In 1926, the crown jewel theatre of America, also known as the Tampa Theatre, was built. The renowned theatre architect John Eberson created the unique design for the theatre. The Tampa Bay Theatre defines his work as “atmospheric ”. When guests enter the theatre, they enter a Mediterranean courtyard with old world statues, flowers and gargoyles. Through out the theatre, the ceiling looks like a night sky with stars sparkling above the guests heads. Tampa Theatre was the first of it’s kind, providing the first opportunity for normal, middle class people to enjoy the lavish experience of going to the theatre for only $0.25.
During the 1920’s, the country began to adopt national pass times such as watching sports and going to the movies. More than 90 million Americans were going to the movies weekly during the 1920s . The Tampa Theatre thrived through the country’s ‘innocent years’, providing countless hours of entertainment to hard working Americans. However, in the 1960s with the Cold War at its height, Americans migrated out of cities and into the suburbs, and Tampa was no exception. With all of Tampa Theatre’s business moving to distant suburbs and buying their own personal television sets, the Theatre began to suffer.
By 1973, the Tampa Theatre was set to experience the same fate as most movie theatres around the country did: demolition. This was only until Tampa citizens caught wind of the theatre’s sad fate and took action by forming committees, fundraisers and getting local governmental leaders involved. By 1977, the citizens’ hard work and extreme dedication had the Tampa Theatre reopened and ready for business. This was one of the first efforts to save a local landmark that was packed full of history. The citizens’ efforts were later duplicated to save other local gems in other cities and states. Some even call their efforts a “national model ”, because the community banned together and bought the theatre for just $1. In 1978, all of these efforts were combined to place the theatre on the US National Register of Historic places.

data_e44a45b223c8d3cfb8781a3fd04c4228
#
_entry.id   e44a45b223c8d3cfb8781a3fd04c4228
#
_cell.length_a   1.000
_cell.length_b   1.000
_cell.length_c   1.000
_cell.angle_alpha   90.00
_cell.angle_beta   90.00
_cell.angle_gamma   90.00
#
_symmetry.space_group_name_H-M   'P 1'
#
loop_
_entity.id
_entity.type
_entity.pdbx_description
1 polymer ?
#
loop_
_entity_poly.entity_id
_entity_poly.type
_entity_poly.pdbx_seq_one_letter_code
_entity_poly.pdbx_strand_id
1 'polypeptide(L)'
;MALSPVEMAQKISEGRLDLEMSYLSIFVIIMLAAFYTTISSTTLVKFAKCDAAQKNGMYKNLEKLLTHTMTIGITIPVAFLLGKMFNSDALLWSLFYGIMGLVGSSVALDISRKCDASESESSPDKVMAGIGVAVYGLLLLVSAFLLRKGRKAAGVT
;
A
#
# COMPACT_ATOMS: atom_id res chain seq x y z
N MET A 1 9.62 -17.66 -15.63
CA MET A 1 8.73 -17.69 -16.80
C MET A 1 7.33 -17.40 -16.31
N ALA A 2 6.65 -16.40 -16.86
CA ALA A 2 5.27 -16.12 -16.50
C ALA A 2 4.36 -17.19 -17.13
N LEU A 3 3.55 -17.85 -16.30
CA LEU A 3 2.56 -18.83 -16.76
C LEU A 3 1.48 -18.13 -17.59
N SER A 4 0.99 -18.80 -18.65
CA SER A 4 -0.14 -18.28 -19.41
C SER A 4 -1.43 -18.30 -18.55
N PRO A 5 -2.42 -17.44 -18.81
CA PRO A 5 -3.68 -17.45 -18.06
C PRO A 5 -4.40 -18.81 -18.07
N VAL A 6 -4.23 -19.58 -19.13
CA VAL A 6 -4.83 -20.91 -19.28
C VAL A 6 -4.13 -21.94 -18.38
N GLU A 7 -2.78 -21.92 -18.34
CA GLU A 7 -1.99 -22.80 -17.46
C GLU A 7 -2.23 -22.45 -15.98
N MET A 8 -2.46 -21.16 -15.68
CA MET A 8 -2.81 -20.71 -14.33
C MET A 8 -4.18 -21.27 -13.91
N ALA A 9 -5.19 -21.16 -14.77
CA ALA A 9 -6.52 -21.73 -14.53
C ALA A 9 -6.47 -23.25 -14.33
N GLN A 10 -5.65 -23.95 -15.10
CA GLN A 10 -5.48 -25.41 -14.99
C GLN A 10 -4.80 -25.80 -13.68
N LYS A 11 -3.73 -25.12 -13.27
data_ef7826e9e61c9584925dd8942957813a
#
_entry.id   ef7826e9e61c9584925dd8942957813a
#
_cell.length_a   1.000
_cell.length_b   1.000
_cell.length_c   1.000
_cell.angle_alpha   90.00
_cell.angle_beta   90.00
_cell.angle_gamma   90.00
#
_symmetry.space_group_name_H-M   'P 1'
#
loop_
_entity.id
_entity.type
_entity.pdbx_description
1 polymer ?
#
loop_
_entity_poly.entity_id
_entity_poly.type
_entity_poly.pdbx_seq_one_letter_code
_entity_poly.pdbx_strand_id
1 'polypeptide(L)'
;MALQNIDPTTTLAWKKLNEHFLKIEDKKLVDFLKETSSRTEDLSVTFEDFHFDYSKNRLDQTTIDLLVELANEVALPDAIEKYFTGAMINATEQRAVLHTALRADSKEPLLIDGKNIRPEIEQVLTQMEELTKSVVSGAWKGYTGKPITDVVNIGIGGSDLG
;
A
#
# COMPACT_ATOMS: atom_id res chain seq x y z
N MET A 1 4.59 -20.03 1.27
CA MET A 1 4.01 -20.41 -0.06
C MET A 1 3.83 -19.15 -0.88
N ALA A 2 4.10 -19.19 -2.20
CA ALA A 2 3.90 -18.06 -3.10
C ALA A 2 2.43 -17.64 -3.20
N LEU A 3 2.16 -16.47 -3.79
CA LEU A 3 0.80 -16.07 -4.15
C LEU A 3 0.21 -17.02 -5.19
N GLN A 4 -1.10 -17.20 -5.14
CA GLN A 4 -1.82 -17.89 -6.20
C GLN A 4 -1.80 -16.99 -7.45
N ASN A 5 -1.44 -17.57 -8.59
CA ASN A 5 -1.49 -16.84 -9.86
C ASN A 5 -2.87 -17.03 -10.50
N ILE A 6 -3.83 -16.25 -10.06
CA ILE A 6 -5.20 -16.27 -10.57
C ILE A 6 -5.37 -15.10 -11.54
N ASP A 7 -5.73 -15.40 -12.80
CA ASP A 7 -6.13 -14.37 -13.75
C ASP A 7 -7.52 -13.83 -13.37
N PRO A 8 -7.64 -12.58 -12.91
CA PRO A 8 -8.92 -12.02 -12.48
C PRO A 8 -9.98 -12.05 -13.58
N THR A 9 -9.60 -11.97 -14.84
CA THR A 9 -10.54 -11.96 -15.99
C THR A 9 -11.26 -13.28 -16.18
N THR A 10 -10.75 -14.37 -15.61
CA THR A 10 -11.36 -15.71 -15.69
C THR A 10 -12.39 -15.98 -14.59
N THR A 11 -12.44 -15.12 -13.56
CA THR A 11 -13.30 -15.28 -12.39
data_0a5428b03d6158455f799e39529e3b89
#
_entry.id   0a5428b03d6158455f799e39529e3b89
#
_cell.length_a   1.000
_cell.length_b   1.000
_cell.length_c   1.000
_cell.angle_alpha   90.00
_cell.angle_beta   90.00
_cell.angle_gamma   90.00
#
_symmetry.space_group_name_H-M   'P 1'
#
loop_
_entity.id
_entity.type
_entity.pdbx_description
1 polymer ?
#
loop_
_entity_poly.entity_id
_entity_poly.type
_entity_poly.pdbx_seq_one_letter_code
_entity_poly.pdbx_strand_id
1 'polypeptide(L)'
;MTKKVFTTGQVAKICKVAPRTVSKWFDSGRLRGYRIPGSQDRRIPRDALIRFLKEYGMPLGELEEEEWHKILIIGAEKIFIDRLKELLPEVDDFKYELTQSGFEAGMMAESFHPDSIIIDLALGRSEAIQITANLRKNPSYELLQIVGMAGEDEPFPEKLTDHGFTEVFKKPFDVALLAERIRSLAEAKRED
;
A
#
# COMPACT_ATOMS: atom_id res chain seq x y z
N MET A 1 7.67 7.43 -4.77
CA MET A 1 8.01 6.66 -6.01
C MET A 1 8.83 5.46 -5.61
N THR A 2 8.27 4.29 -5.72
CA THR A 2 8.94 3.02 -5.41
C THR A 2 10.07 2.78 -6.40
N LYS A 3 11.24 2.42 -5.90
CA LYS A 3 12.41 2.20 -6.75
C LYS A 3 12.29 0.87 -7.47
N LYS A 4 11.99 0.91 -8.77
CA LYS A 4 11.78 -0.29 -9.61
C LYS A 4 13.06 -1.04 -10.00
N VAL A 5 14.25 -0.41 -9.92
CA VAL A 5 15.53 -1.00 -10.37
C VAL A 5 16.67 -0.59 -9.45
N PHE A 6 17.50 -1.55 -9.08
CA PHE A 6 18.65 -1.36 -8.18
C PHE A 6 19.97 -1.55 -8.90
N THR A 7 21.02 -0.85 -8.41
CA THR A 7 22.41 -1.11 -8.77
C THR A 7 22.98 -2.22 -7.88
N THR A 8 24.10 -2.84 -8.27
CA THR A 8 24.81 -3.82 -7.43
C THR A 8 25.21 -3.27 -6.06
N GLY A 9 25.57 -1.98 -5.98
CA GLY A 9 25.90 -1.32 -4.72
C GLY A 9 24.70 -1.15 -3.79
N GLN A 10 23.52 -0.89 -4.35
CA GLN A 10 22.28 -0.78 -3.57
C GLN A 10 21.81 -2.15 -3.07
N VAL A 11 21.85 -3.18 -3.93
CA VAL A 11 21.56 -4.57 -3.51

The theatre that was once set to be destroyed is now an outstanding non- profit theatre that is one of the most successful of it’s kind. Through hosting over 600 community outreach events each year, including current and classical movie screenings, corporate and private events and educational sessions, the theatre is thriving. Testimonies from native Tampa residents prove that this theatre always has and always will have a true impact of the culture of the community.
Throughout the years, the theatre has undergone several restoration projects to maintain it’s unique charm and elegance while still keeping up with the most advanced technology. Through doing this, the theatre has made itself an unmatched, unique place to see a movie, hold a charity event, birthday party or educational session while being immersed in rich Tampa and American history.